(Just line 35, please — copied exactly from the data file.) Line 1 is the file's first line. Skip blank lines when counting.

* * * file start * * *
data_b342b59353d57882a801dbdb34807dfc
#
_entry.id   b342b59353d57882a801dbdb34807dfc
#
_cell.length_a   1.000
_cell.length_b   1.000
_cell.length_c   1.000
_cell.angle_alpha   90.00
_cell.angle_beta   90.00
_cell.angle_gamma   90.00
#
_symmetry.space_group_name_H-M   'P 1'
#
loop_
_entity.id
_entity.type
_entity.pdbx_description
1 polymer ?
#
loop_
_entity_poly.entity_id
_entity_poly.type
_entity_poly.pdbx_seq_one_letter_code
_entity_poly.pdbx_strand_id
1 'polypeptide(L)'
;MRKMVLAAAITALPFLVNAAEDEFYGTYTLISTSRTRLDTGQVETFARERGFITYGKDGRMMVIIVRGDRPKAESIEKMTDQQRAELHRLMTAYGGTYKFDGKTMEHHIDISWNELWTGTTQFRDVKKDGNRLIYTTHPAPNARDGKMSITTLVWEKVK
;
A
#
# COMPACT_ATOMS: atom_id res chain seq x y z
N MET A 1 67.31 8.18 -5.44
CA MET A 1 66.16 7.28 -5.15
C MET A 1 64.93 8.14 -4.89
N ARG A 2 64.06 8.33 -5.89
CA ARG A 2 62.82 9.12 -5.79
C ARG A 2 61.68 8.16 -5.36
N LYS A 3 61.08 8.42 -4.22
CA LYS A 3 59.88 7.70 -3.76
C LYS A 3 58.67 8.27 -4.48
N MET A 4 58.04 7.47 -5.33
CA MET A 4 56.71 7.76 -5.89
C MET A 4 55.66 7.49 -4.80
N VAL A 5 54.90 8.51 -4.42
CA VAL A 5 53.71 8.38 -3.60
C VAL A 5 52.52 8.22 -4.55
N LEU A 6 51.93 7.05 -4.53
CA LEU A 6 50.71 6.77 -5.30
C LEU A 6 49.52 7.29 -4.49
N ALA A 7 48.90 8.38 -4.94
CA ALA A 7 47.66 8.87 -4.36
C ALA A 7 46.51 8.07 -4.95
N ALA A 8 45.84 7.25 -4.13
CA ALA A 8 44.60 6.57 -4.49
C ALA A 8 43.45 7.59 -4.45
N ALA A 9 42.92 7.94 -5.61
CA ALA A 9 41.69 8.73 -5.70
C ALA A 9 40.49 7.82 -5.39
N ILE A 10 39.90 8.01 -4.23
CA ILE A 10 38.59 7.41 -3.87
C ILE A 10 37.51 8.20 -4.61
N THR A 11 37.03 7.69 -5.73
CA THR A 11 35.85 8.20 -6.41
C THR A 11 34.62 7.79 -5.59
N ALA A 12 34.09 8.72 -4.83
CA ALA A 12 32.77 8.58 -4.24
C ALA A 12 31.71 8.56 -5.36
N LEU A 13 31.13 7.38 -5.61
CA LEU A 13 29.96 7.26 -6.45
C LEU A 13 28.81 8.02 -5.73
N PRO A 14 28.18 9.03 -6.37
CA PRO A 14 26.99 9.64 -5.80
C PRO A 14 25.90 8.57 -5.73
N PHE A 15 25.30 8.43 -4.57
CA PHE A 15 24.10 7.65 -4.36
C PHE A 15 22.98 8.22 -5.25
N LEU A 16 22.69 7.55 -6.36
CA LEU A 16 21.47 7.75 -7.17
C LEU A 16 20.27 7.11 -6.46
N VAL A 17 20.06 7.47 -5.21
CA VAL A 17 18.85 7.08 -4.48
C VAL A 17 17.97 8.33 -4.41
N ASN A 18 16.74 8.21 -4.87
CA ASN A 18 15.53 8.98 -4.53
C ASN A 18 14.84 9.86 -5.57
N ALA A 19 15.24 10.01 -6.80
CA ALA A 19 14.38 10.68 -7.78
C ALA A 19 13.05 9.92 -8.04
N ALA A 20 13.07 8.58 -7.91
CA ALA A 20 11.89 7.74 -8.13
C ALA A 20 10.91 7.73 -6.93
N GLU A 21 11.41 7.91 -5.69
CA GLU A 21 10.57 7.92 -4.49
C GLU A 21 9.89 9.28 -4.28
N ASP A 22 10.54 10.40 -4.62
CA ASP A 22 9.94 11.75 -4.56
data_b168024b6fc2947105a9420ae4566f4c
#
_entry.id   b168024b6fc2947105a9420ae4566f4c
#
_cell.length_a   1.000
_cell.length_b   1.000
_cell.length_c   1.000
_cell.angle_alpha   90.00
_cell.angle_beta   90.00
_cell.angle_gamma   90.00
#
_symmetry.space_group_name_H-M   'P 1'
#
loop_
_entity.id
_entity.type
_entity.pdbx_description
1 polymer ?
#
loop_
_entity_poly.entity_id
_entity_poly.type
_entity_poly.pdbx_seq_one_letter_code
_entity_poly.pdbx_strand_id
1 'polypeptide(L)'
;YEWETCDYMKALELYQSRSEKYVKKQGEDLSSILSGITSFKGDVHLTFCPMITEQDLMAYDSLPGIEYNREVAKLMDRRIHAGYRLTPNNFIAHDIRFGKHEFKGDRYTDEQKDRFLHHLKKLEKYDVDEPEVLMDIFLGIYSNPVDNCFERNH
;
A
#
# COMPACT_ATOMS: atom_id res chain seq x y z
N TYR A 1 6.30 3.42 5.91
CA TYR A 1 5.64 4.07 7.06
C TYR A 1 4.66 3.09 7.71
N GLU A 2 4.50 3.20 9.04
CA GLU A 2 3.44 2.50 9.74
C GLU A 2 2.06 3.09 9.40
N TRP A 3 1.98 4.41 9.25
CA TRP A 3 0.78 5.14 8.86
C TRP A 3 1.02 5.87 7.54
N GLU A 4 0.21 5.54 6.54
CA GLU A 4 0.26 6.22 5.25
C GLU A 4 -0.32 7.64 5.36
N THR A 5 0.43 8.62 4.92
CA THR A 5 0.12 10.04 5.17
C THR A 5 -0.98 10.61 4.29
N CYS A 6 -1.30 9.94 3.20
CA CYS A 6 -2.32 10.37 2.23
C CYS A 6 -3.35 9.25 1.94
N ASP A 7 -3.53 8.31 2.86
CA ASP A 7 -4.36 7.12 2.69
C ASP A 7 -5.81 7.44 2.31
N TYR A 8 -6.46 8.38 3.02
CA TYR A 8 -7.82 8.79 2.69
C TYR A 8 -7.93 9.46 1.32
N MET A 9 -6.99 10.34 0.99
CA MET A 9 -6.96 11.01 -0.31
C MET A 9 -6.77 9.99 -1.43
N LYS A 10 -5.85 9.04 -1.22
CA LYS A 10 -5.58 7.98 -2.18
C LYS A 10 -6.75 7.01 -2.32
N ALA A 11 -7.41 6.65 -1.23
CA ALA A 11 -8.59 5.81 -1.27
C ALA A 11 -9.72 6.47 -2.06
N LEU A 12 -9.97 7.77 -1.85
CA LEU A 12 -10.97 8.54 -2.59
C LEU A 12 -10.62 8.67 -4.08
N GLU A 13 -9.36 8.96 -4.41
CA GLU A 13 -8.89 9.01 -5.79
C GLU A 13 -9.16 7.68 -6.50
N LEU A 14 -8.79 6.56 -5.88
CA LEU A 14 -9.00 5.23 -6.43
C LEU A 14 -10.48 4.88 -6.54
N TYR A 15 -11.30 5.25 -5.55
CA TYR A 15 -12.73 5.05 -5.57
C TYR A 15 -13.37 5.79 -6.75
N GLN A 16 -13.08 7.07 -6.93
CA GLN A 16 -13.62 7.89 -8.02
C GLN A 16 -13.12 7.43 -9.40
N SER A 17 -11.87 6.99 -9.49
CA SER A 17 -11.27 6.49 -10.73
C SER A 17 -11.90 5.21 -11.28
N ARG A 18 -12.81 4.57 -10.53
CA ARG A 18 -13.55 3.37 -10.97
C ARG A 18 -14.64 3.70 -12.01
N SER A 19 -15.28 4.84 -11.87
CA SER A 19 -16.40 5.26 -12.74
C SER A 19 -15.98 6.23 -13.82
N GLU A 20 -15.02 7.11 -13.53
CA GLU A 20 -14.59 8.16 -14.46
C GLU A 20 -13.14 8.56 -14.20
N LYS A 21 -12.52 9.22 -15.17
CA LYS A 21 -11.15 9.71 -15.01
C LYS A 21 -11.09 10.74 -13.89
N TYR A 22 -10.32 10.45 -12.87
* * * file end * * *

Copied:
CA ARG A 2 62.82 9.12 -5.79